10 per cent increase in civil court cases in 2017-18

10 per cent increase in civil court cases in 2017-18

There was a 10 per cent increase in the number of civil cases begun across the Court of Session and sheriff courts in 2017-18, new figures show.

The latest civil justice statistics, published by Scotland’s chief statistician today, show that 81,200 civil law cases were initiated across the Court of Session and sheriff courts in 2017-18 (excluding summary applications).

This represents an increase of 10 per cent from 2016-17, and is the second increase in court business levels over the last 10 years.

Business has moved out of the Court of Session, decreasing by 48 per cent since 2015-16, with most of it having been displaced to the sheriff courts, where the value limit for cases on which sheriffs can rule has increased to £100,000.

The specialised Sheriff Personal Injury Court has expanded its caseload since its inception in 2015-16 and now covers over a third of personal injury cases in Scotland.

The types of civil justice problems encountered by people in Scotland and resolved in the courts have not changed much over the past ten years.

Debt actions remain the most common, constituting 46 per cent of cases. Eviction and Family actions were second and third most common, at 18 per cent and 16 per cent respectively.

In the context of rising levels of business overall, most case types have increased in parallel. The largest increases were recorded for debt (+22 per cent), repossession (+17 per cent) and personal injury (+13 per cent). However, family cases have decreased by five per cent. Three quarters of family type cases had divorce as the first issue.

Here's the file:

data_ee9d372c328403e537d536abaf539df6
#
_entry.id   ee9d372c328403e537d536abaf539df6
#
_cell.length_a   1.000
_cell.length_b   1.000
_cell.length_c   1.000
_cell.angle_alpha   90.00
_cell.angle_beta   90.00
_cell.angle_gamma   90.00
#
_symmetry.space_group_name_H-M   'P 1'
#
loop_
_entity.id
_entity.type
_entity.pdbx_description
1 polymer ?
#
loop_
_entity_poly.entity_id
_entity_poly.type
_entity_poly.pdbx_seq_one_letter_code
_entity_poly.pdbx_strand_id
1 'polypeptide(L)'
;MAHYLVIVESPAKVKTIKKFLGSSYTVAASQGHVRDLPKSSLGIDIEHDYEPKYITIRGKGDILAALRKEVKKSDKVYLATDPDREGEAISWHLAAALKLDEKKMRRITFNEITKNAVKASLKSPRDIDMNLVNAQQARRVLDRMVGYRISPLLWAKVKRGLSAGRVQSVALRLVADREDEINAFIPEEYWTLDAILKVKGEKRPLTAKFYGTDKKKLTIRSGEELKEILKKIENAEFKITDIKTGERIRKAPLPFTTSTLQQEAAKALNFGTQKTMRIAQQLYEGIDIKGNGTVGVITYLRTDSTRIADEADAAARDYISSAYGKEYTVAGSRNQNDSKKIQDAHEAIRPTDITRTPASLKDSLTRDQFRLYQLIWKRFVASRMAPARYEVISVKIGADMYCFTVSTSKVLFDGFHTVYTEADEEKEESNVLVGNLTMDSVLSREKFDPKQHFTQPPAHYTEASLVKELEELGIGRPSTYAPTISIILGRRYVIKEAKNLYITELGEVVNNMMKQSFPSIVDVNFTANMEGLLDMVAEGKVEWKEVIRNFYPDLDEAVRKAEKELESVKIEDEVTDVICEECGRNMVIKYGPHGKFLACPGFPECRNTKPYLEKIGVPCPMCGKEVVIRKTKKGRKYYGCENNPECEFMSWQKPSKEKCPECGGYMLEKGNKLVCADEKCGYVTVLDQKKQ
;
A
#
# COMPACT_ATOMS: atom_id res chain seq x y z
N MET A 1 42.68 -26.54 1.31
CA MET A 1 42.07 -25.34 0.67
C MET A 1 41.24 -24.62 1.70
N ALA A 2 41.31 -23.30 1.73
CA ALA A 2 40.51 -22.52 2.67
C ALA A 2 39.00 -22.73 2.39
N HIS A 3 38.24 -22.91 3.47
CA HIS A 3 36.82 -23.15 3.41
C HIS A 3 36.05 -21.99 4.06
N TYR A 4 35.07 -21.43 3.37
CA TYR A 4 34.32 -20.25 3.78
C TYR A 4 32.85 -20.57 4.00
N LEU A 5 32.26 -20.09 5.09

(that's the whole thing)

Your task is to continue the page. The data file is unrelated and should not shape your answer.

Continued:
All sheriffdoms in Scotland experienced an increase in business levels from 2016-17. Between 2016-17 and 2017-18, Tayside, Central and Fife saw the largest increase in initiated cases (15 per cent), while Grampian, Highlands and Islands saw the smallest (four per cent).

The 2017-18 Scottish Crime and Justice Survey shows that nearly three in 10 adults were estimated to have experienced at least one civil law problem during the previous three years.

The most common type of issues were disputes with neighbours (15 per cent), followed by problems with faulty goods or services (five per cent), and money and debt issues (four per cent).

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